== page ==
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Judge rules burning trash isn't renewable energy

PHOENIX -- The Arizona Corporation Commission shouldn't have approved an electric generation project's planned use of power generated by a trash incinerator to qualify as renewable energy, a judge has ruled.

Maricopa County Superior Court Judge Crane McClennen ruled Tuesday that the commission erred and abused its discretion in deciding to give renewable energy credits to the Mohave Electric Cooperative for the project planned near Surprise by the Reclamation Power Group.

The Sierra Club environmental group argued that burning trash to produce power was not a use intended under the state's renewable energy standard, while the commission argued that its decision was entitled to deference to the court.

Corporation Commission spokeswoman Rebecca Wilder said it may be some time before the five-member panel which regulates Arizona's utilities decides how to respond to the ruling.

Bob Stump, one of three commissioners who voted for the project, said Wednesday that he was disappointed in the decision ``to hinder Arizona's quest for cost-effective, baseload renewable energy.''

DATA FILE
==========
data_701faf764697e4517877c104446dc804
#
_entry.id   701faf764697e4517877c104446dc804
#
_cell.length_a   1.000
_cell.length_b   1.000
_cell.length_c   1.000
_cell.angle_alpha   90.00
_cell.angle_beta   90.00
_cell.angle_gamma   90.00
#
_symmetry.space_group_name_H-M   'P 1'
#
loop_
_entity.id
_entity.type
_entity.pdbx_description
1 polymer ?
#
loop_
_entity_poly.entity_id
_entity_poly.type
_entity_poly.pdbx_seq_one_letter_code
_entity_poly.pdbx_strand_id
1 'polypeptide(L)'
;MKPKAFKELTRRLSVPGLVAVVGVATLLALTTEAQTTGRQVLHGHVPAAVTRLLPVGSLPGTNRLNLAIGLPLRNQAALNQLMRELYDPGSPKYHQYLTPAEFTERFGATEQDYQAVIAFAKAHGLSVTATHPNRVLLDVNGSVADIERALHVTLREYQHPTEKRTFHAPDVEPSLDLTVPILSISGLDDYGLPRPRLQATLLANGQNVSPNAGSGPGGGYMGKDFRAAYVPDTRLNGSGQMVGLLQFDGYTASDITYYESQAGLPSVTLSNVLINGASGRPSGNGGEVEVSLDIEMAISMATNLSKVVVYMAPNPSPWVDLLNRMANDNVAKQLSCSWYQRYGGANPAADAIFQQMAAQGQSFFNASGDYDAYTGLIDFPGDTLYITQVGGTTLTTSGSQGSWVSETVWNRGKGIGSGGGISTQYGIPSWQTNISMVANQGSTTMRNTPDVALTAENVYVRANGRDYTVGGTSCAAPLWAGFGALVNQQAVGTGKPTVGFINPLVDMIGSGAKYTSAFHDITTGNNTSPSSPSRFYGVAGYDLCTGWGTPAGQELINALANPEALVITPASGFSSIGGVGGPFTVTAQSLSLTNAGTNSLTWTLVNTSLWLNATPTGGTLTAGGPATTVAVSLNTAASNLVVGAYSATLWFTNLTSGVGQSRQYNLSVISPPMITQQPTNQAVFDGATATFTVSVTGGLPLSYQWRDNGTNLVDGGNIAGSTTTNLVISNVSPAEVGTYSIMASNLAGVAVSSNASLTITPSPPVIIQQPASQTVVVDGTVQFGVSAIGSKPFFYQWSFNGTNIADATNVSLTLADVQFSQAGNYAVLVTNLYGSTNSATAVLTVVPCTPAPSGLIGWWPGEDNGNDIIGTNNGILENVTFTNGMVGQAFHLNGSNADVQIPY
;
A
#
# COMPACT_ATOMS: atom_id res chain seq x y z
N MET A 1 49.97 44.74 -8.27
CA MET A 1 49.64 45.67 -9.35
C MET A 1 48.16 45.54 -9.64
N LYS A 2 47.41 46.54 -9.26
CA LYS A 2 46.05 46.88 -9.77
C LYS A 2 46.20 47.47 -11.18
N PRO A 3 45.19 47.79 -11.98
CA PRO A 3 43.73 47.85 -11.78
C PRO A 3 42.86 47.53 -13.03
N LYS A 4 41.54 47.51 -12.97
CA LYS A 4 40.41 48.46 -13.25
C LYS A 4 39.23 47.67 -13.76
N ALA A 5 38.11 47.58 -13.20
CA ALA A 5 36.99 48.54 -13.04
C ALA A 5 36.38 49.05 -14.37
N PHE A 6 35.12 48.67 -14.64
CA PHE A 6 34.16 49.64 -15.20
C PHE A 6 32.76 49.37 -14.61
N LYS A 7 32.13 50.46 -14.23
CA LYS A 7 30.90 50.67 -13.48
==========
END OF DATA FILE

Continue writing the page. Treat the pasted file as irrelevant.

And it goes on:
Stump said the Environmental Protection Agency and more than 20 states classify waste-to-energy as renewable energy and ``there are some 400 plants throughout Europe and over 85 plants in the United States.''

``In spite of the widespread use of this mainstream technology throughout the world, it has been shamelessly demagogued as `dirty trash burning' by those who believe it's a threat to politically-favored forms of renewable energy,'' Stump added.

The Sierra Club filed a lawsuit last September challenging the commission's decision to allow trash burning to be considered a renewable energy resource.

``This decision is good news for clean renewable energy such as solar and wind,'' said Sandy Bahr, director of the Sierra Club's Grand Canyon chapter. ``Promoting polluting and dated technologies such as burning trash to produce electricity would be a step backward for Arizona's renewable energy programs.''

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